All writeups. Or maybe just CrackMe0x04?

This is a walkthrough for the CrackMe0x05 that was part of the Rensselaer Polytechnic Institute’s Binary Exploitation course in Spring 2015. You can follow along by downloading the challenges here. (mirror 1, mirror 2)

Not much point in running the binary seeing as nothing much changes – let’s get straight to our assembly dumps.

Hmmm – looks familiar? Time to dump <check>.

Looks more or less familiar. First thing that jumps out to me at <check+82> is that we are now comparing against 0x10 instead of 0xf. Could the answer be as something simple as numbers adding up to 16?

Close, but not quite – seems like they’ve added some other condition. Closer inspection reveals a new function on <check+94> – time for another dump. Note that this function is only called when the comparison on <check+82> is satisfied otherwise the subsequent jump skips the call to <parell>.

Now that is something interesting – an instruction we haven’t seen before on <parell+38>. ‘and’ is the assembly version of an AND bitwise operation. So we’re doing some sort of ‘sscanf’ ‘dissection’ and checking whether it is odd or even (since that’s what AND does with 0x1). Also a hard coded memory address at <parell+42> which seems to be going to be called in the following ‘printf’ call. Would be nice to see what it says so we can see the general logic of the function. (Again, radare2 would be great for this, but we’re using gdb ¯\_(ツ)_/¯)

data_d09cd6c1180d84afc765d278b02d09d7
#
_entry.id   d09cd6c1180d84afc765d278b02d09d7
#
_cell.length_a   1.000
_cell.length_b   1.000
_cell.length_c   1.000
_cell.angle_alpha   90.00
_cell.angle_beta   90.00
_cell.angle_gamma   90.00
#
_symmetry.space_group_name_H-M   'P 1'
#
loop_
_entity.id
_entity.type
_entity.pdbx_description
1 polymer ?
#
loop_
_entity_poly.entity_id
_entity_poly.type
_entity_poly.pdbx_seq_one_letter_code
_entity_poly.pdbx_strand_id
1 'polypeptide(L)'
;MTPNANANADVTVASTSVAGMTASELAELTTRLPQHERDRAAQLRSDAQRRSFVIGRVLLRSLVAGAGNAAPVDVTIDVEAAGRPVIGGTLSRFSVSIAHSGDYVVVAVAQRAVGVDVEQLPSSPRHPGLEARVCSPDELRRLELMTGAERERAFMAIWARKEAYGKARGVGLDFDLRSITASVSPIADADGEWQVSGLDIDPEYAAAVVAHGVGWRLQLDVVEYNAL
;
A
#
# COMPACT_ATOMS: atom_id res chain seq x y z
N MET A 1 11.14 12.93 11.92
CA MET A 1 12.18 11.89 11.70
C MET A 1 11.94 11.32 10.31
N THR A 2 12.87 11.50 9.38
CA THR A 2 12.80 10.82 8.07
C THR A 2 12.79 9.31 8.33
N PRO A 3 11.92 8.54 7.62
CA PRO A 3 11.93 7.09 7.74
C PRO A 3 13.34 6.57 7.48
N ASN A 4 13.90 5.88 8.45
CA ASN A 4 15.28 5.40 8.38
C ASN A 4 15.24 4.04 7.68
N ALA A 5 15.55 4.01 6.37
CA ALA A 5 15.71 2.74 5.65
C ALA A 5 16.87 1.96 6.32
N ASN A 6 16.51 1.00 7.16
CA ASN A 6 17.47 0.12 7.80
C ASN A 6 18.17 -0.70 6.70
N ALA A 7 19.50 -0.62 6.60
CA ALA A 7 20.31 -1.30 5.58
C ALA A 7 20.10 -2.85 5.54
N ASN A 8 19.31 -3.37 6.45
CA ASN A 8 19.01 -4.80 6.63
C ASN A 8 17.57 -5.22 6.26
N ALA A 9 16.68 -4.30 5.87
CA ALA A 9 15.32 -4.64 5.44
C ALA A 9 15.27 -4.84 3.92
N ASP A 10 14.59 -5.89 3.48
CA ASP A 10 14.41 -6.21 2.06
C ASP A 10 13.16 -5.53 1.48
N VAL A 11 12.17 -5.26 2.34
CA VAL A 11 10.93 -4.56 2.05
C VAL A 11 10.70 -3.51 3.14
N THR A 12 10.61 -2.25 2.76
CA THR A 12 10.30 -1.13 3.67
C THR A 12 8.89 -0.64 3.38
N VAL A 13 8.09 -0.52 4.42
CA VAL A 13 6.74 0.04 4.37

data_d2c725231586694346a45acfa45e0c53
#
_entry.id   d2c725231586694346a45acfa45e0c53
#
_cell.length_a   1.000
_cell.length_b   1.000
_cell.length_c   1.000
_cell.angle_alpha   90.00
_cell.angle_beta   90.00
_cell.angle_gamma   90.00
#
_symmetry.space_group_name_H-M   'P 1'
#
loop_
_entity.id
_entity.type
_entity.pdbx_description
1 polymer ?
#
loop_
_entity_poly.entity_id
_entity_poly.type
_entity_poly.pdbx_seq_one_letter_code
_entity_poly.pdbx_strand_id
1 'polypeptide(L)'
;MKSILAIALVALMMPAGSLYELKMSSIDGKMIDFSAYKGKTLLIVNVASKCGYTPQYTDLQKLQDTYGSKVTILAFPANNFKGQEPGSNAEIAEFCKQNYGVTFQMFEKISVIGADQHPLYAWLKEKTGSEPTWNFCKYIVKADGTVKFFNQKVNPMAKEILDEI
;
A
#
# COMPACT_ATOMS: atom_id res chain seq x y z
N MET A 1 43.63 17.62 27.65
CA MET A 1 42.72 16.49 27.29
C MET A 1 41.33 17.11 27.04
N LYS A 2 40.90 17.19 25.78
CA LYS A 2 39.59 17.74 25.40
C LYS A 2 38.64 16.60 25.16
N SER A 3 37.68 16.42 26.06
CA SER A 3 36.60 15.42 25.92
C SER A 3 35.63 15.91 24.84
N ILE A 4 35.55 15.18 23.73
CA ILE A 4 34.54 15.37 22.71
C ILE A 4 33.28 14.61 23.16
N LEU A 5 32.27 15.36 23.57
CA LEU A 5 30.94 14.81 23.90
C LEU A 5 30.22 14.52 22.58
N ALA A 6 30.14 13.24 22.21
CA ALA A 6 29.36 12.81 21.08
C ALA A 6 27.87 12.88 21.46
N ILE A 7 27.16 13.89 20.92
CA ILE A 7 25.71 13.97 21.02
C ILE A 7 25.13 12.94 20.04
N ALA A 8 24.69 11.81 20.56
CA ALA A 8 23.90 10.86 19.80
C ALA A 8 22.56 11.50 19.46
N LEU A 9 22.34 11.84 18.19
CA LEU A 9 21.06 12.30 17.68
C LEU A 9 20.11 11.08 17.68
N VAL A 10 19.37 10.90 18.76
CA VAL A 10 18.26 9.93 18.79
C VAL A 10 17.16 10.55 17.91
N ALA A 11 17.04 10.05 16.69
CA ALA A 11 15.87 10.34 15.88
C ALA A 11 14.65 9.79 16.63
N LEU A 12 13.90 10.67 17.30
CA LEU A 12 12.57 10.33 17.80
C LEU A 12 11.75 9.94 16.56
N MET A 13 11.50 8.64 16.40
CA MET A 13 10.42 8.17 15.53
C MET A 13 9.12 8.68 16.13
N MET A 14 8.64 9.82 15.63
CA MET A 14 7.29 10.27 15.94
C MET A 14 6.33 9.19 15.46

Nice! This makes it pretty easy – seems like our program is doing a check for whether a number is odd or even as part of the password. If you don’t get what’s happening, here’s what should be the equivalent pseudocode.

void parell(info for sscanf){
    //Grab a single digit - check by breakpointing parell+32
    sscanf()
    if(digit &amp; 0x1){
        return;
    } else {
        printf("Password OK\n");
        exit();
    }
}

<check> seems to be pretty similar to CheckMe0x04 apart from this extra check and the changed comparison (to 0x10 instead of 0xf). So our theory now is that the rule for the password is a series of numbers that add up to 16, where the last number is even. Time to test our theory 🙂

Yep seems like it works – if the ‘total sum’ is equal to 16 and you’re already at the end of your input string, you’ll end up scanning the last digit again instead. Otherwise you’ll scan the next character/digit again – if it’s a character, it scans in as 64 for some reason which is even so it’s ok. But if the next number is odd such as in ‘9341’ you’ll fail the password check.

That was fun!